Just to add a documentary piece of info :) Galayet Bandoura, is number one meal in Jordan (along with Mansaf), because Jordan is best known for the quality of tomatoes, but it’s sometimes served with minced meat (and I know people who fry eggs along with it!) I tried to cook it in Sydney once, not the same! And you came all the way to Jordan and did not try the number one sweat: Knafeh? Oh my God, like the dude who traveled to Paris and did not see the Eiffel tower :) One last thing, Hummos, is a million dollar business in Amman, they take it seriously, and they really excel at it. Places like AbuJbara and Kalha serve hommos along with all the vegetarian dishes above, and they serve it all day, as main courses
Loved your picture of the oven in Green Valley Restaurant in Jerash. we were there 2 weeks ago. Over-priced fare but great food. More basic but tastier and simpler is the Restaurant Hashem in downtown Amman.
The best hummus I ever had was in Jordan. Especially in Aqaba. Great country. Friendly and very gracious people, wonderful ruins and holy sites to visit. Healthy and delicious food. Such a shame that it becomes harder to go there because of the chaos going on in the Middle East.
Great posting. The food looks great.
My only complaint with Jordanian restaurants was the lack of provision for non-smokers. Other than that, they’re great.
this has my mouth watering – the fatoush at Haret Jdouna is probably the best I’ve had anywhere in the Middle east! Every time we’ve been to Jordan we miss out Amman and head straight to Madaba just for that!!!
Yum! That hummus looks delicious!
I miss it…
You made me real hungry :) Jordan must be a heaven for vegetarians!
It is -we really miss the food there.
Please continue to post the vegetarian survival guides for the countries that you visit !
Thank You !
Thank You Very Much for the great info and effort !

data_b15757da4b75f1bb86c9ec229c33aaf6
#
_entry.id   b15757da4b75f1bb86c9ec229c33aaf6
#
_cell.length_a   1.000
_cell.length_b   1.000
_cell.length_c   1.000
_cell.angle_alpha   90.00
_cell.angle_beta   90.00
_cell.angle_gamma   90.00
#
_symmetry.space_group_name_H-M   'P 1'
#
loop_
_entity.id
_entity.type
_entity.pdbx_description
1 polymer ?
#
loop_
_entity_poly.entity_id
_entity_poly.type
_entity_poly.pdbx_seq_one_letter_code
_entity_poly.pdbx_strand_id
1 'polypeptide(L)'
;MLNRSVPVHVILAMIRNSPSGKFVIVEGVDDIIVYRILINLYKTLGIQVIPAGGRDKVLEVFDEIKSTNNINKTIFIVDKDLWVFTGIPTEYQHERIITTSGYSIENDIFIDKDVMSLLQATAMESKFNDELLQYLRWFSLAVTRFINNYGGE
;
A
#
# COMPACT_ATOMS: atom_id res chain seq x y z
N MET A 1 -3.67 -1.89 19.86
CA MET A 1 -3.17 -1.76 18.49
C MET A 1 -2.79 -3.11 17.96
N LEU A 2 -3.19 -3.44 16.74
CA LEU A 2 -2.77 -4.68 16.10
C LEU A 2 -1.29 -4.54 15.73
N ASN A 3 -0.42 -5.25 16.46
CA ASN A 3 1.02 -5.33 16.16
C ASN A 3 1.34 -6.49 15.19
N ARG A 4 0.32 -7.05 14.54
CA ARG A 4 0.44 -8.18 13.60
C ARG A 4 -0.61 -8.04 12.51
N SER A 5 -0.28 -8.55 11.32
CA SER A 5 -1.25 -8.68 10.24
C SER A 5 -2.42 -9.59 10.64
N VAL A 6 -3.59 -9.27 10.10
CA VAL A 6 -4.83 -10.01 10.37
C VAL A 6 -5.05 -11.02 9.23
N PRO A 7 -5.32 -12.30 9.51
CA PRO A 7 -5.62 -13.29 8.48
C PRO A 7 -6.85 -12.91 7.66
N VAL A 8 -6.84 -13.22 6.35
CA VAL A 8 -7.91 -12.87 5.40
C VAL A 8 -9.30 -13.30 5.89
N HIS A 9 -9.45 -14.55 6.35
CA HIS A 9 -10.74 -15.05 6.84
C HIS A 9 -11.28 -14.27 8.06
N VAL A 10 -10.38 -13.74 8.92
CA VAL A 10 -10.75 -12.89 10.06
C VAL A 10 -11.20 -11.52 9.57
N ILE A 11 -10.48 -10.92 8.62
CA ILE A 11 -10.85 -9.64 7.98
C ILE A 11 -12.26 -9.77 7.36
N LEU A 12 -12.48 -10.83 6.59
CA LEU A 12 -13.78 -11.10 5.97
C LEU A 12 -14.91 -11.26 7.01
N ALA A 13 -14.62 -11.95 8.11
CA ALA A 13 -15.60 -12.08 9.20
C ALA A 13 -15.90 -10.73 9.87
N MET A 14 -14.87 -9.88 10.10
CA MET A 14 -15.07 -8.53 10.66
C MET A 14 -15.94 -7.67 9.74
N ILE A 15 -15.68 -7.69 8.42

Great for us vegetarian who travels and know where to locate these restaurants.
Will definitely look for them when i travel.
Thanks again for the very detailed informations.
Glad you found it useful Georgina!
These all look delicious! It’s good to know that there are plenty of vegetarian options available in Arabic food. I kind of thought that it wouldn’t be much more than hummus, baba ganoush and flat bread. The salads look really tasty!
There are many options. Dips, salads and pitta feature heavily but they are so diverse we never got sick of them. Miss Jordanian food already!
This post made me hungry, but not only for food. I love sampling new foods, but also learning why meals are prepared a certain way and discovering similarities between regions. So much of this looks like foods from other areas, yet it likely has it’s own unique flavours and ceremony. Wonderful post, everything looks so appetizing! Thanks!
Thanks Gayla. We enjoy learning about the culture through food too.
All these mediterranean dishes looks so deliciuos, and they have many ingredients in common with the dishes from my region in South Italy, Puglia. Olive oil above all. So for this reason and thanks to your beautiful pictures I can imagine and feel the wonderful taste. Thanks for sharing guys :)
We love the food in Puglia and find that as vegetarians it’s better than elsewhere in Italy as there are so many delicious vegetables. And of course the wonderful olive oil – it makes all the difference.
Seeing those pictures of hummus makes me want to cry – it was SO good in Jordan. The food there is a close second to Italian in my favourite world cuisine.
OH! And the mint lemonade too. Crying…
I know – even just over the border in Egypt we missed the hummus! And the mint lemonade…
Wow! What a great post. I’ve always wanted to go to Jordan but never really looked into it for the food. Now that’s an extra reason to go. Yum yum yum!
It’s a definite reason to visit! Second to Petra in my opinion :)